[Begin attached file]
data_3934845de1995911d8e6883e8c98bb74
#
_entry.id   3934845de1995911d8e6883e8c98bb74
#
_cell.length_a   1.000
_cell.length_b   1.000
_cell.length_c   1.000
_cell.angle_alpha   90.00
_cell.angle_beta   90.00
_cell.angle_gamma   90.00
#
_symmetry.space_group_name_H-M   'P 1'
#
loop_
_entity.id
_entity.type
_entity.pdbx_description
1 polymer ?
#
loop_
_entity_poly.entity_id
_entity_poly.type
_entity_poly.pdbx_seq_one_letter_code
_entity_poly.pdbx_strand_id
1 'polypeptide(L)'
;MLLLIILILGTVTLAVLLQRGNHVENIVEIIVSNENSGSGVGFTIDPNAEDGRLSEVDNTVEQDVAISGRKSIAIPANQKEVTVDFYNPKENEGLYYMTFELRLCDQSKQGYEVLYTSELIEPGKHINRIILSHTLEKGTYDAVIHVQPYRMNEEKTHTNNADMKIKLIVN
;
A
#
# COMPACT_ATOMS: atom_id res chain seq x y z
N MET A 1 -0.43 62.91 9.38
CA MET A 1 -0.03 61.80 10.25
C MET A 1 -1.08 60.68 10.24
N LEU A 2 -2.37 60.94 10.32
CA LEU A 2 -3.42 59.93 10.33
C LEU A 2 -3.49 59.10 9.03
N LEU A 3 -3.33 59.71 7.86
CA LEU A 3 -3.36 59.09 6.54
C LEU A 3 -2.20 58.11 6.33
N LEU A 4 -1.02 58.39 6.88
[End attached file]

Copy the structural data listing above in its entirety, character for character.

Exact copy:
data_3934845de1995911d8e6883e8c98bb74
#
_entry.id   3934845de1995911d8e6883e8c98bb74
#
_cell.length_a   1.000
_cell.length_b   1.000
_cell.length_c   1.000
_cell.angle_alpha   90.00
_cell.angle_beta   90.00
_cell.angle_gamma   90.00
#
_symmetry.space_group_name_H-M   'P 1'
#
loop_
_entity.id
_entity.type
_entity.pdbx_description
1 polymer ?
#
loop_
_entity_poly.entity_id
_entity_poly.type
_entity_poly.pdbx_seq_one_letter_code
_entity_poly.pdbx_strand_id
1 'polypeptide(L)'
;MLLLIILILGTVTLAVLLQRGNHVENIVEIIVSNENSGSGVGFTIDPNAEDGRLSEVDNTVEQDVAISGRKSIAIPANQKEVTVDFYNPKENEGLYYMTFELRLCDQSKQGYEVLYTSELIEPGKHINRIILSHTLEKGTYDAVIHVQPYRMNEEKTHTNNADMKIKLIVN
;
A
#
# COMPACT_ATOMS: atom_id res chain seq x y z
N MET A 1 -0.43 62.91 9.38
CA MET A 1 -0.03 61.80 10.25
C MET A 1 -1.08 60.68 10.24
N LEU A 2 -2.37 60.94 10.32
CA LEU A 2 -3.42 59.93 10.33
C LEU A 2 -3.49 59.10 9.03
N LEU A 3 -3.33 59.71 7.86
CA LEU A 3 -3.36 59.09 6.54
C LEU A 3 -2.20 58.11 6.33
N LEU A 4 -1.02 58.39 6.88